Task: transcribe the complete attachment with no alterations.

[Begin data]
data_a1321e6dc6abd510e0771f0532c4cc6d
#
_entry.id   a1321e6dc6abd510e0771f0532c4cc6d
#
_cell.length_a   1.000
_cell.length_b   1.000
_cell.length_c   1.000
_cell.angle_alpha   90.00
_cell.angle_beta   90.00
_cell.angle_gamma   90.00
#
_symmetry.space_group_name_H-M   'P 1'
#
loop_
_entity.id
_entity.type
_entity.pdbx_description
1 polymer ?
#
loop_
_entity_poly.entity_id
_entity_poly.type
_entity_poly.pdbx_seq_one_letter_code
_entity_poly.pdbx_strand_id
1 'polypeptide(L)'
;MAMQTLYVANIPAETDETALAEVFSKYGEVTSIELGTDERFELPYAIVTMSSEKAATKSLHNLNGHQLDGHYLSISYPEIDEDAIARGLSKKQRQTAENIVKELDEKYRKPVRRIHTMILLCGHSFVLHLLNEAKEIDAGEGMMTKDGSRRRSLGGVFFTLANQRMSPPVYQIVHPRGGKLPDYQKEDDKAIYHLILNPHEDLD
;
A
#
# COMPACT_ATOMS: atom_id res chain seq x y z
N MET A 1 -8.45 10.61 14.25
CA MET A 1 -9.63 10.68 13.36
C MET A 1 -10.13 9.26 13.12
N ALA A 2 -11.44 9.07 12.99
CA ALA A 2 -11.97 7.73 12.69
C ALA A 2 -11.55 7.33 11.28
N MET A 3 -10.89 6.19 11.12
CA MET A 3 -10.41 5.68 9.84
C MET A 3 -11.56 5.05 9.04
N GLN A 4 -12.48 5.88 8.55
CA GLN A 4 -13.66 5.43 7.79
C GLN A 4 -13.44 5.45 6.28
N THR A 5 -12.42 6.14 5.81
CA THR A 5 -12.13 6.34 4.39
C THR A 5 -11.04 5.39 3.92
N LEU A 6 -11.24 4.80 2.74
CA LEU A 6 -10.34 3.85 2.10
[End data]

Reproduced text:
data_a1321e6dc6abd510e0771f0532c4cc6d
#
_entry.id   a1321e6dc6abd510e0771f0532c4cc6d
#
_cell.length_a   1.000
_cell.length_b   1.000
_cell.length_c   1.000
_cell.angle_alpha   90.00
_cell.angle_beta   90.00
_cell.angle_gamma   90.00
#
_symmetry.space_group_name_H-M   'P 1'
#
loop_
_entity.id
_entity.type
_entity.pdbx_description
1 polymer ?
#
loop_
_entity_poly.entity_id
_entity_poly.type
_entity_poly.pdbx_seq_one_letter_code
_entity_poly.pdbx_strand_id
1 'polypeptide(L)'
;MAMQTLYVANIPAETDETALAEVFSKYGEVTSIELGTDERFELPYAIVTMSSEKAATKSLHNLNGHQLDGHYLSISYPEIDEDAIARGLSKKQRQTAENIVKELDEKYRKPVRRIHTMILLCGHSFVLHLLNEAKEIDAGEGMMTKDGSRRRSLGGVFFTLANQRMSPPVYQIVHPRGGKLPDYQKEDDKAIYHLILNPHEDLD
;
A
#
# COMPACT_ATOMS: atom_id res chain seq x y z
N MET A 1 -8.45 10.61 14.25
CA MET A 1 -9.63 10.68 13.36
C MET A 1 -10.13 9.26 13.12
N ALA A 2 -11.44 9.07 12.99
CA ALA A 2 -11.97 7.73 12.69
C ALA A 2 -11.55 7.33 11.28
N MET A 3 -10.89 6.19 11.12
CA MET A 3 -10.41 5.68 9.84
C MET A 3 -11.56 5.05 9.04
N GLN A 4 -12.48 5.88 8.55
CA GLN A 4 -13.66 5.43 7.79
C GLN A 4 -13.44 5.45 6.28
N THR A 5 -12.42 6.14 5.81
CA THR A 5 -12.13 6.34 4.39
C THR A 5 -11.04 5.39 3.92
N LEU A 6 -11.24 4.80 2.74
CA LEU A 6 -10.34 3.85 2.10